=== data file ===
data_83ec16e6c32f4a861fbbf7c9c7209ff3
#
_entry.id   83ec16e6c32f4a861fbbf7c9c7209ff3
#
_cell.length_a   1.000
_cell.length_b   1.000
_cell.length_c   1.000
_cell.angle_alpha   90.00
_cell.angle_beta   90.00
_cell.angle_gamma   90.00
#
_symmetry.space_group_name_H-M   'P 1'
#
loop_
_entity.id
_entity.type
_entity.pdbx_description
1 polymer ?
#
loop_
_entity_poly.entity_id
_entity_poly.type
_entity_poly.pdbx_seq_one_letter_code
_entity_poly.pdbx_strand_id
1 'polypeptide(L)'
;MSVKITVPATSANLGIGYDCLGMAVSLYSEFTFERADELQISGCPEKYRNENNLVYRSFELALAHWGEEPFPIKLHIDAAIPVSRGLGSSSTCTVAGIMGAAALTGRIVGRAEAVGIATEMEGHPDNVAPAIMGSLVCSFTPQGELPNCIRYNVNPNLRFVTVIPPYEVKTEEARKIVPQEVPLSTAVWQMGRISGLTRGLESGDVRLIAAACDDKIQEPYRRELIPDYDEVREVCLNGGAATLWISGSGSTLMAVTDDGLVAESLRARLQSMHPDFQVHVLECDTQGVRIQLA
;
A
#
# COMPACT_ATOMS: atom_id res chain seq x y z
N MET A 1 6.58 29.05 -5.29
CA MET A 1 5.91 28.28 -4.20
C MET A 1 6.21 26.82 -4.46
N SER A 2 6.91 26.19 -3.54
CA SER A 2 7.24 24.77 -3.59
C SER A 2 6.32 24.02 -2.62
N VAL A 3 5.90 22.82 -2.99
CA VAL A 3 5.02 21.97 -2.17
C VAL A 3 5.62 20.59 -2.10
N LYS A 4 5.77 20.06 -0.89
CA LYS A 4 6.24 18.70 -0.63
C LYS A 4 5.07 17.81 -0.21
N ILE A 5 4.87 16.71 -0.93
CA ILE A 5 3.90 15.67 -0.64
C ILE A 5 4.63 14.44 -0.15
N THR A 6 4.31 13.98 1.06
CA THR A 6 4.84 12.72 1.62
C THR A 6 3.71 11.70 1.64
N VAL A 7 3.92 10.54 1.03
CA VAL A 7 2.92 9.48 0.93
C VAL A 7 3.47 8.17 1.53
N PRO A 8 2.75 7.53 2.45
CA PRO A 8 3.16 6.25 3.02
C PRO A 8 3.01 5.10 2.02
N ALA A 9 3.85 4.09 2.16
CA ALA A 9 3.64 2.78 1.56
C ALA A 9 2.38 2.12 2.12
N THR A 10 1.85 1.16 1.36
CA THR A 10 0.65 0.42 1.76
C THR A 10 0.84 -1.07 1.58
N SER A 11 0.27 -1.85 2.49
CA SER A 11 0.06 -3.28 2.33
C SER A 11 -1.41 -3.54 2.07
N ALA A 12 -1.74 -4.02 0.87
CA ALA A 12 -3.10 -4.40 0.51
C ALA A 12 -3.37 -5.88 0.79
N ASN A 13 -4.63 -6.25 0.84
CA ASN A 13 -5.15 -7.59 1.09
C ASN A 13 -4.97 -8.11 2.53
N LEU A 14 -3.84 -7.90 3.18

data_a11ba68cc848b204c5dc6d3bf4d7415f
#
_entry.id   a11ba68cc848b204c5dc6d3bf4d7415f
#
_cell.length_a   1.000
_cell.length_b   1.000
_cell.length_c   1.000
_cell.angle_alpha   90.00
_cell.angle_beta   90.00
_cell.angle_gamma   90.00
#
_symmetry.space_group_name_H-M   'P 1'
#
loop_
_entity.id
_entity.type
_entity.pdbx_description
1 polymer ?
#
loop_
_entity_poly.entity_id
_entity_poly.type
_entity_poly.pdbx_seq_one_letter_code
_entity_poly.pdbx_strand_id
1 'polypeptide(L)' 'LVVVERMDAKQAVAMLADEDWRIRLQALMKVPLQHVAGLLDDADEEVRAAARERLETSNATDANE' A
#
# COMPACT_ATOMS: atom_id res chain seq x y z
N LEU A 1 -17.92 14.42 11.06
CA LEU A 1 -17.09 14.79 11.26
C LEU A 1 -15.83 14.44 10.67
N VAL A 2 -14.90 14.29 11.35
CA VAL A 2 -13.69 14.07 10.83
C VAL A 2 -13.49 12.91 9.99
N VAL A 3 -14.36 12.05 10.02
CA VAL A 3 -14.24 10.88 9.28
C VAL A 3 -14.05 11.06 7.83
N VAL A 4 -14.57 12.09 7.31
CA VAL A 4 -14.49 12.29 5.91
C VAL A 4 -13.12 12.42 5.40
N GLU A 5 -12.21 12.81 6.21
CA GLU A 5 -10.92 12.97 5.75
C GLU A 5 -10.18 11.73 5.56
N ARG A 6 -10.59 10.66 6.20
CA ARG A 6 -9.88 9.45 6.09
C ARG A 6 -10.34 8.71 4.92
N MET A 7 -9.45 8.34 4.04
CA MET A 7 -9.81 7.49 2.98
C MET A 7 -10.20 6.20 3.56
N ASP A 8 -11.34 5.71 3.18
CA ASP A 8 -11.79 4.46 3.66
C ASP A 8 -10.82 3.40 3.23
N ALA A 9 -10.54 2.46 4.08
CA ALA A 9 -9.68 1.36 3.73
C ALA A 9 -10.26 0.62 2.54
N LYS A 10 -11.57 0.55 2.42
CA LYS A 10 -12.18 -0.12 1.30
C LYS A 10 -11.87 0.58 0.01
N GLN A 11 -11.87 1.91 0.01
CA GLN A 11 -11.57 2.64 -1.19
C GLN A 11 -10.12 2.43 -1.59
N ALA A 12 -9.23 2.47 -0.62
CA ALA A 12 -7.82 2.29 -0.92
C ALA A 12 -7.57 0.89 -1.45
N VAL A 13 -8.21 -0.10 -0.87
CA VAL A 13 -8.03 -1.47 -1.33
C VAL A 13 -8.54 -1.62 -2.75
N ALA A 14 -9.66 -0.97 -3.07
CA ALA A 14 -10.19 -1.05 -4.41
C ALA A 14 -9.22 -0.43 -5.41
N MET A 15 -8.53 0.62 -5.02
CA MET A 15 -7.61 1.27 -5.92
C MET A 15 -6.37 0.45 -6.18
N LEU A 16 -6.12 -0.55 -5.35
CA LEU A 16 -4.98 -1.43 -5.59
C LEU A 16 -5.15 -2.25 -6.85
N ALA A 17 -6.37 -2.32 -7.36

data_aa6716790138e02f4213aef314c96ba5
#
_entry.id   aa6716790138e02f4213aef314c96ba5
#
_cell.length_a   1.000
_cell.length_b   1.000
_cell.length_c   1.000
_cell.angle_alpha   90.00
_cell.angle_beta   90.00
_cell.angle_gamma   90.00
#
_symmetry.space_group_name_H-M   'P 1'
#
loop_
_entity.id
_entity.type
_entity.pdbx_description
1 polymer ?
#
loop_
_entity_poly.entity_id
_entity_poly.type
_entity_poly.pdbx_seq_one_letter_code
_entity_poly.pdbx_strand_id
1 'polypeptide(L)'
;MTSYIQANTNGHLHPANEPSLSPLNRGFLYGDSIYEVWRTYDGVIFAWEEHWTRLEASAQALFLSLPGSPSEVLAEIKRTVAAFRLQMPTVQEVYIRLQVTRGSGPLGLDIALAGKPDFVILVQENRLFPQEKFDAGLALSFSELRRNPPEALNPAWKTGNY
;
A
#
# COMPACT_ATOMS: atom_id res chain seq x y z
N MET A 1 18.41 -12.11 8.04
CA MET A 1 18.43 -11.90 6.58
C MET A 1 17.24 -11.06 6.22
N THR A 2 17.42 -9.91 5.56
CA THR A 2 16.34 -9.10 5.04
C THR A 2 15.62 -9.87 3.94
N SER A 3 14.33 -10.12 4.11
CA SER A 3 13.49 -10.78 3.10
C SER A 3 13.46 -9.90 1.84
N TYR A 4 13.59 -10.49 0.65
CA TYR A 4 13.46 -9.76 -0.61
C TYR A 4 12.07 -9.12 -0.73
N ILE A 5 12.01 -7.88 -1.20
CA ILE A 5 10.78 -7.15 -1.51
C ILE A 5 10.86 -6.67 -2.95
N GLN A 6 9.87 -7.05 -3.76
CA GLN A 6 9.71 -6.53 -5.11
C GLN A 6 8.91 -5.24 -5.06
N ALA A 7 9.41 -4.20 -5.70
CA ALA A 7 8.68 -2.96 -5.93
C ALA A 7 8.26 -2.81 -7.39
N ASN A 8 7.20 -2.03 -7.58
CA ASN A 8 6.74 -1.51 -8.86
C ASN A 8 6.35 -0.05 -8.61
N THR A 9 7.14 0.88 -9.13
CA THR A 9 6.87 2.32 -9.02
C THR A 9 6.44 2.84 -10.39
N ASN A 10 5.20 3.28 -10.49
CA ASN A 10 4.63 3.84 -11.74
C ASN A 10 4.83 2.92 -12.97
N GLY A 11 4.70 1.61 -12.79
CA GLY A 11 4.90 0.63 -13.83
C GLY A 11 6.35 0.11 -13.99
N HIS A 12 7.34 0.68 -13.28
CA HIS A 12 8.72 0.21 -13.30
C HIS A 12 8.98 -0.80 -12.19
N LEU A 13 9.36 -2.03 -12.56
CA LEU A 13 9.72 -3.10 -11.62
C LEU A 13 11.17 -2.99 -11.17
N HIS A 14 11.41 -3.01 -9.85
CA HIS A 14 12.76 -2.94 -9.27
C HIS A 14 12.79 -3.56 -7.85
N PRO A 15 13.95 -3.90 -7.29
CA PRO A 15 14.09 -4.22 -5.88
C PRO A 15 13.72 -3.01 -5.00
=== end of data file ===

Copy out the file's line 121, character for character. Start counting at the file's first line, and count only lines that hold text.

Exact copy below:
C ASP A 8 -10.82 3.40 3.23